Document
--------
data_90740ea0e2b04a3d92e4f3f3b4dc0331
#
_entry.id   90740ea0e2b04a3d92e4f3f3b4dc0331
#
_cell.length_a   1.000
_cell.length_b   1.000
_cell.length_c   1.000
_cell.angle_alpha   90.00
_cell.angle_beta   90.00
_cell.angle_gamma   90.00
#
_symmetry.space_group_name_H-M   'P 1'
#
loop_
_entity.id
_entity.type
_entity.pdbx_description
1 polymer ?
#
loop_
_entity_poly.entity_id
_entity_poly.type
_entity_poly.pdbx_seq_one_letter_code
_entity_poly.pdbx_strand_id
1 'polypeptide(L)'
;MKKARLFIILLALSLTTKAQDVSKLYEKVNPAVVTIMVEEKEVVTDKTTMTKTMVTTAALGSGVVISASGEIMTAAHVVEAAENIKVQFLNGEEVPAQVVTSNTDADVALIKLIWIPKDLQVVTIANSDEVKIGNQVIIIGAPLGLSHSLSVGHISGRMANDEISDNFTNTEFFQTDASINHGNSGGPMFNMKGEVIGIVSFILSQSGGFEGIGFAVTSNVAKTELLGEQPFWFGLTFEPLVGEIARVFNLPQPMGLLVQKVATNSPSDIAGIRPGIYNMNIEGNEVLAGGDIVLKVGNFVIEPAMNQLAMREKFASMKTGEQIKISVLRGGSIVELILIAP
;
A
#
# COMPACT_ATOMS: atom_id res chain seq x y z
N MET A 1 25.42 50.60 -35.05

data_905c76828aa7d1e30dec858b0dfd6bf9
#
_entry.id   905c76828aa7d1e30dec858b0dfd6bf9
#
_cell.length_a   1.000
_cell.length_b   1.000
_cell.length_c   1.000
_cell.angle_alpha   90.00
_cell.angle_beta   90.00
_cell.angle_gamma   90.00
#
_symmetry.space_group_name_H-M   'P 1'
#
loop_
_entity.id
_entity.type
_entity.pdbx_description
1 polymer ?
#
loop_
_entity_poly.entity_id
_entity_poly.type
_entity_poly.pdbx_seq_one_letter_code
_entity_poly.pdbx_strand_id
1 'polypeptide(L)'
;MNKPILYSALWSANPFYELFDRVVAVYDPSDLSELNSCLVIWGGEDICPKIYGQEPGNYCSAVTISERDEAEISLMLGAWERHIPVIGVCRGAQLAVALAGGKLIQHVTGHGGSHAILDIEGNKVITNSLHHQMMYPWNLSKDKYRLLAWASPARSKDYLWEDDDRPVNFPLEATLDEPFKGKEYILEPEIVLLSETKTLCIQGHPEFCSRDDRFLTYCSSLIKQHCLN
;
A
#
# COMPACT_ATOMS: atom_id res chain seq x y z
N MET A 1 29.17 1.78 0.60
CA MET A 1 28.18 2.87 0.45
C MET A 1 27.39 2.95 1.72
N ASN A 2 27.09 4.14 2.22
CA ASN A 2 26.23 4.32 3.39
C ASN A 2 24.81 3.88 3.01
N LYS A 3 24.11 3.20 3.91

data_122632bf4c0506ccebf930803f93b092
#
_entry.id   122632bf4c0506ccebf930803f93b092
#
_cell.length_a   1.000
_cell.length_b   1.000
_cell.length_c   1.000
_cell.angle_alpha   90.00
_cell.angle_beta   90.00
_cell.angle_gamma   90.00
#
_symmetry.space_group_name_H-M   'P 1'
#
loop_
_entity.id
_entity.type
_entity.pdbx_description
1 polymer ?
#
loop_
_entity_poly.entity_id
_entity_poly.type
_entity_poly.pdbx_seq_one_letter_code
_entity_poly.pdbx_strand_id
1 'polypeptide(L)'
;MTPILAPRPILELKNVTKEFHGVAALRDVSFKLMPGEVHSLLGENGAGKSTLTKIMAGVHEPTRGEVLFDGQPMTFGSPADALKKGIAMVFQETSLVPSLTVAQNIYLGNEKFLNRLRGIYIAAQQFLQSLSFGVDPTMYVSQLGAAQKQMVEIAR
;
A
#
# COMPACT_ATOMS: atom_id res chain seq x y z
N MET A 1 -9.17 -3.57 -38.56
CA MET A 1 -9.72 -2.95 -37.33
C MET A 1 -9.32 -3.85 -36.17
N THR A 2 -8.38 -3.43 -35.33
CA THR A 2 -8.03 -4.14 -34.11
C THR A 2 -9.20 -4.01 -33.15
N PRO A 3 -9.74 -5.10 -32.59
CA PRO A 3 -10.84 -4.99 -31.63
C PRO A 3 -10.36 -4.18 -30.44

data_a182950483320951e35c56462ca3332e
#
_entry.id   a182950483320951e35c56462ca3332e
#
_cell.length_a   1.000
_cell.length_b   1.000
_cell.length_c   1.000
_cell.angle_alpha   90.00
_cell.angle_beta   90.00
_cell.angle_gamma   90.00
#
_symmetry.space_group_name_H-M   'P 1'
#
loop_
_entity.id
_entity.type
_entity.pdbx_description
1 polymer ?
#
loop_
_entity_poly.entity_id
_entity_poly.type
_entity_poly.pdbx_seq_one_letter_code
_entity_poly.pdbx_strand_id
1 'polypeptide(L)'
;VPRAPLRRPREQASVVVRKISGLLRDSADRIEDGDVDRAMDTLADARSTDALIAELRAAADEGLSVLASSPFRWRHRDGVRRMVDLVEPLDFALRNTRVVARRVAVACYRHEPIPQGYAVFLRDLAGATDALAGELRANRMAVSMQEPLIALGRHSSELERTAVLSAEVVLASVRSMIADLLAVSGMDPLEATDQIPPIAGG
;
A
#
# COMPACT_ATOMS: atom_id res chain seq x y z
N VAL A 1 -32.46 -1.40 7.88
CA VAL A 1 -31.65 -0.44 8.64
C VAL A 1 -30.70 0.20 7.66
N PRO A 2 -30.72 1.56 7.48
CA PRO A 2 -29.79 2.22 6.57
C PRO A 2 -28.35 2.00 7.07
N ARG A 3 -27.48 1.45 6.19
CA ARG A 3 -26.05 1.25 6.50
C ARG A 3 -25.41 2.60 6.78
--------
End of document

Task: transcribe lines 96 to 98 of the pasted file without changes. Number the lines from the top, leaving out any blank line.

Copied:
A
#
# COMPACT_ATOMS: atom_id res chain seq x y z